• Stephen

      Christians speak of God “condescending” to man, in several ways. Two big ones: He condescends to speak to us in the understandable words of Scripture, because we could never understand his thoughts. As J.Michael said, he also condescended physically in the form of Jesus Christ, so that Christ could be our savior and our priest having endured temptation and condemnation for our sake. “Condescend” literally means “go down with.” Parents condescend to young children and teachers condescend to students so that they might understand. It does not have to have a negative connotation.

  • Elldee

    This is crazy timing…my prayer this morning was a realization that I need to stop asking God for direction but to TRUST that He is directing me and OBEY his leading. I realized my prayers have been asking God for something He already promises to do (lead, guide, direct) and that it is MY responsibility to trust that He is doing just that. And that led to a heartfelt confession of how hard it is for me to let go and trust His leading instead of telling Him what I want and hoping He’ll bless my wishes. Yep, like you said, more like a genie than a treasure!

  • Lew Ayotte

    How does this jive with Jesus’ example prayer in Matthew 6:9-13?

    • Lynn Rutledge

      Also there are several examples in the Psalms of prayers asking God for guidance. I think Matt is trying emphasize the motivation behind praying for God to lead us. Are we doing it for selfish reasons, or because we are seeking him? We should be praying like Ps. 61:2, “Lead me to the rock that is higher than I.”

  • Out in the Cold

    So, how do your ideas balance with David Murray’s recent post ’7 Lessons I Learned from My Failure’?

    On one hand we are told to “never give up” and then on the other hand that God’s will might be our plan’s annihilation. Because the world does not have the category for “God’s will” there is no adversity that is interpreted as them needing to ‘die to self’ or to change course, they just keep trying … and with talent and a good attitude and work ethic success is always just a matter of time when someone refuses to quit.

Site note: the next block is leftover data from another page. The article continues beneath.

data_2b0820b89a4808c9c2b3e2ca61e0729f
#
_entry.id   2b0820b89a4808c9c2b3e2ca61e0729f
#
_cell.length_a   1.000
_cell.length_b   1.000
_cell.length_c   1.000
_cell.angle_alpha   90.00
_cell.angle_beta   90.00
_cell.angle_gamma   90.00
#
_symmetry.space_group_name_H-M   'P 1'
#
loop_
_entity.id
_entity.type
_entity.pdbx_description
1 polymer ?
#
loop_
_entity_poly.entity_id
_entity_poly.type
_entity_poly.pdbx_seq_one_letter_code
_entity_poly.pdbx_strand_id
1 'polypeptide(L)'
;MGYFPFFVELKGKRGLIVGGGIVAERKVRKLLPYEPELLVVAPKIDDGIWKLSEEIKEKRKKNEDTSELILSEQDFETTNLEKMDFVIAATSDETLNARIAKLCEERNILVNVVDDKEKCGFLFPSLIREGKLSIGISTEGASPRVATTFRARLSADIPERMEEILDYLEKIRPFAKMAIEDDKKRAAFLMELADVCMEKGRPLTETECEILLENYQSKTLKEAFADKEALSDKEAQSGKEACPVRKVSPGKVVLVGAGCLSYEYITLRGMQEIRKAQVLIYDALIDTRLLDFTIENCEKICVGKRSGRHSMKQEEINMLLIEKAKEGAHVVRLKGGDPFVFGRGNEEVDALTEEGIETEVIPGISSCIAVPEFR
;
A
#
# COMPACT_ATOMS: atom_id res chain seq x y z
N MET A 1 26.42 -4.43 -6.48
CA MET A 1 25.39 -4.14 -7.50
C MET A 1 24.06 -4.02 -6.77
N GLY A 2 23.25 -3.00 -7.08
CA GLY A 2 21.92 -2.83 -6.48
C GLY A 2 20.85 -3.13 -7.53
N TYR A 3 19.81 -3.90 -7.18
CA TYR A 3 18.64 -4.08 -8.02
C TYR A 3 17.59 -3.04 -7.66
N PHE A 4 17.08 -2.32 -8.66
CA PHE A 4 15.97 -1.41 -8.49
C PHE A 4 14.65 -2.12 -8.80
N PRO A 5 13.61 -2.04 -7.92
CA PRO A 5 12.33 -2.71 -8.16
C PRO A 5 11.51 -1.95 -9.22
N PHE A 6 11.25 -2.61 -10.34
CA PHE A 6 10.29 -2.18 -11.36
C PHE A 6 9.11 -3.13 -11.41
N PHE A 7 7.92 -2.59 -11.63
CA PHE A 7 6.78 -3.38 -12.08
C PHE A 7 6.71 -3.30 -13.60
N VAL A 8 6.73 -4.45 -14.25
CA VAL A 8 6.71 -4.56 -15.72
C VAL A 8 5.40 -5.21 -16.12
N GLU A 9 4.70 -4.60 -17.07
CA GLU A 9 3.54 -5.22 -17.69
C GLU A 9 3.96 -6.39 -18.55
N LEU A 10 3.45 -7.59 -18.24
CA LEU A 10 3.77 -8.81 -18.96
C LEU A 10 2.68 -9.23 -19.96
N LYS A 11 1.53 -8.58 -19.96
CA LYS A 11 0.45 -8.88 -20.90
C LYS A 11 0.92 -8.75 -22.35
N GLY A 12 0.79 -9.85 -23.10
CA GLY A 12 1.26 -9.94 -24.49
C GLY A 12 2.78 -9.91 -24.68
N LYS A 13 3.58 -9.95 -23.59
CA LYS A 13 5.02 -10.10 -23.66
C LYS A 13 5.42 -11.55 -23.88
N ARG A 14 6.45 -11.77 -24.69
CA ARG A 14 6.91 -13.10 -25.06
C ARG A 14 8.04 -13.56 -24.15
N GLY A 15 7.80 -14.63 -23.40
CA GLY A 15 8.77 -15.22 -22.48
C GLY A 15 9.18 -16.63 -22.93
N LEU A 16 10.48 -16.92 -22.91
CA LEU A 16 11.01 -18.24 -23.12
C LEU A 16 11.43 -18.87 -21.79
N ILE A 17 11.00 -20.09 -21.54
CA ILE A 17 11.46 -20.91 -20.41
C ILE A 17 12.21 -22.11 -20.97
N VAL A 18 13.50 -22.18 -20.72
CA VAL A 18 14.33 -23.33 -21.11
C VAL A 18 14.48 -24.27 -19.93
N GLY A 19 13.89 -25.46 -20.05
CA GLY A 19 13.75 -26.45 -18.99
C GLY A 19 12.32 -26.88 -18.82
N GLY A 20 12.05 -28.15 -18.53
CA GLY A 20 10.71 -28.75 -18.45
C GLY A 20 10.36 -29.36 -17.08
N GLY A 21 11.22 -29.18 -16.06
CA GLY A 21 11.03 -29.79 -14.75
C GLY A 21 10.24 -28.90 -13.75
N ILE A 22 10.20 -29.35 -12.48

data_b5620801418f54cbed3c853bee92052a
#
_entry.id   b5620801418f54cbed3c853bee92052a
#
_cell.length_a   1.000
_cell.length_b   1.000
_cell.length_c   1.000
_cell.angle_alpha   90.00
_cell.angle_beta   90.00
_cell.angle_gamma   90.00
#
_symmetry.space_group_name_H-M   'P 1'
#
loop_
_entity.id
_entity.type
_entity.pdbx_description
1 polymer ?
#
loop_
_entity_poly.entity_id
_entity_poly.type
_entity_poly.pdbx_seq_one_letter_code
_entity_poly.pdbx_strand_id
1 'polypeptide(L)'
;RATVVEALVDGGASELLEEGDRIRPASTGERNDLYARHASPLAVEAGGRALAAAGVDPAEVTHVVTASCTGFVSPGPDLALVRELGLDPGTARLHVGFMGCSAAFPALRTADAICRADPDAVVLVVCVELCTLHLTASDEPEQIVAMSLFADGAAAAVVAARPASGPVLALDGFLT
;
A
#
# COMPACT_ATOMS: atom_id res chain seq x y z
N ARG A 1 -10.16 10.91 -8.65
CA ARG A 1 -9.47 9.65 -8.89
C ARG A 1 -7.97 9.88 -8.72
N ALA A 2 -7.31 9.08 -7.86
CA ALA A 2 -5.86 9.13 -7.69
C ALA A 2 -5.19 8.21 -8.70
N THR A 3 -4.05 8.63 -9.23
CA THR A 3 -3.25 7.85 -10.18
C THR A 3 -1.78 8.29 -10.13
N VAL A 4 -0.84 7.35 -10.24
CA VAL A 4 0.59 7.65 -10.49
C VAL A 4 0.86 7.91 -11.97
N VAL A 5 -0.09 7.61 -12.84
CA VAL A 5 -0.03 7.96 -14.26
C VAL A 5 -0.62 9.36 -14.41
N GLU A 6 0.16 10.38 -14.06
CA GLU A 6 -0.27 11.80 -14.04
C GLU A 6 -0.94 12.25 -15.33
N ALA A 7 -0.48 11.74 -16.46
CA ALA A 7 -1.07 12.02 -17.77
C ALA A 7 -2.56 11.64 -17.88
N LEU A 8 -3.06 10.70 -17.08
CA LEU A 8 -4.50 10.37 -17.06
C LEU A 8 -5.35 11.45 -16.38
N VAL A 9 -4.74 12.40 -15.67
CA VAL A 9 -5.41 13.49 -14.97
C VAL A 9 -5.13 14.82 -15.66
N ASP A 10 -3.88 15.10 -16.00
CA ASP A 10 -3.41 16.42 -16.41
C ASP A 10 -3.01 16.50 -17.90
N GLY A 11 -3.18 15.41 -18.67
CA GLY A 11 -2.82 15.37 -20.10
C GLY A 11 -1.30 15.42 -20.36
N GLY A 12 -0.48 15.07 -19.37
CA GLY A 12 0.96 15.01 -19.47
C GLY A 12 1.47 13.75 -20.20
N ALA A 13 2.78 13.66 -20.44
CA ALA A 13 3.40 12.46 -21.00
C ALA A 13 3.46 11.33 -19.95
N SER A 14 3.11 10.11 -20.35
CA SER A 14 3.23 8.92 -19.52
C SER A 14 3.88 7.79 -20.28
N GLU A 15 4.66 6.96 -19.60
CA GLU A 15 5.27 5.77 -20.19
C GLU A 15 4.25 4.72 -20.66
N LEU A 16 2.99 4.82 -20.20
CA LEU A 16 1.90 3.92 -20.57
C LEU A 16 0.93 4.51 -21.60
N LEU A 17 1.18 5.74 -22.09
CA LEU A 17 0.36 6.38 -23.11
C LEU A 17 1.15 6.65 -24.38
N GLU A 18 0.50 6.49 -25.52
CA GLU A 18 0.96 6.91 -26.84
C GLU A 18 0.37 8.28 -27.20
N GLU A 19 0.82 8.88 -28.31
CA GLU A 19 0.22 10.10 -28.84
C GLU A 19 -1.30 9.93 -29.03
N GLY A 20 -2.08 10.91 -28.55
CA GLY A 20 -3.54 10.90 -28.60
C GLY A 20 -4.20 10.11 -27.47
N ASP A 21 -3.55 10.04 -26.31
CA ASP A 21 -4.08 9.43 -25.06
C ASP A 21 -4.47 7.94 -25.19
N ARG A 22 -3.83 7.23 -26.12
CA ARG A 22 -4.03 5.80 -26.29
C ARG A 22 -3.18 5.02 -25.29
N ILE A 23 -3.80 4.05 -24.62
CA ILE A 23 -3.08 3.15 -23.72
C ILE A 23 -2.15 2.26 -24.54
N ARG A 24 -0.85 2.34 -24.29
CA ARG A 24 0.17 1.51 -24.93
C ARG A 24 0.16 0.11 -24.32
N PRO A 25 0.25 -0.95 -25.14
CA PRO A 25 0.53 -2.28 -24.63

As a Christian, is there a point where we quit amidst constant failure, or like the world, do we ‘never give up’? How do we interpret career related adversity as just the normal way of life or God frustrating our plans? If it’s the latter then the “never give up” mantra is a platitude.

    However, the way of life is just hard, apart from God’s discipline, and requires perseverance for Christian and pagan alike. The Christian is filtering every hardship through God’s discipline and making life-altering decisions based upon a subjective ‘message from God’ through the circumstance, the pagan is filtering every hardship through “hey, that’s life” and they refuse to give up. It too often seems that the latter perspective ends in a better result than the former.

    TL;DR At what point in constant failure should a Christian give up following their dreams, in a world that says “never give up”?

    • Juli

      I don’t think it’s a coincidence that I am reading a comment of yours again. We seem to be struggling with the same thing. Why shouldn’t we act like pagans? But giving up, or hanging on are not our only options. Dying to self is not like giving up. It’s one of the basic practices of Christianity. We pick up our crosses and follow Him. It’s not a popular idea. It’s hard. Calling it tenacity, we’d rather angrily hang on to what we know. We don’t know what is on the other side of the death of our dreams. He may give us our dreams back. He may not. It just puts Him in the position of sovereignty, instead of us.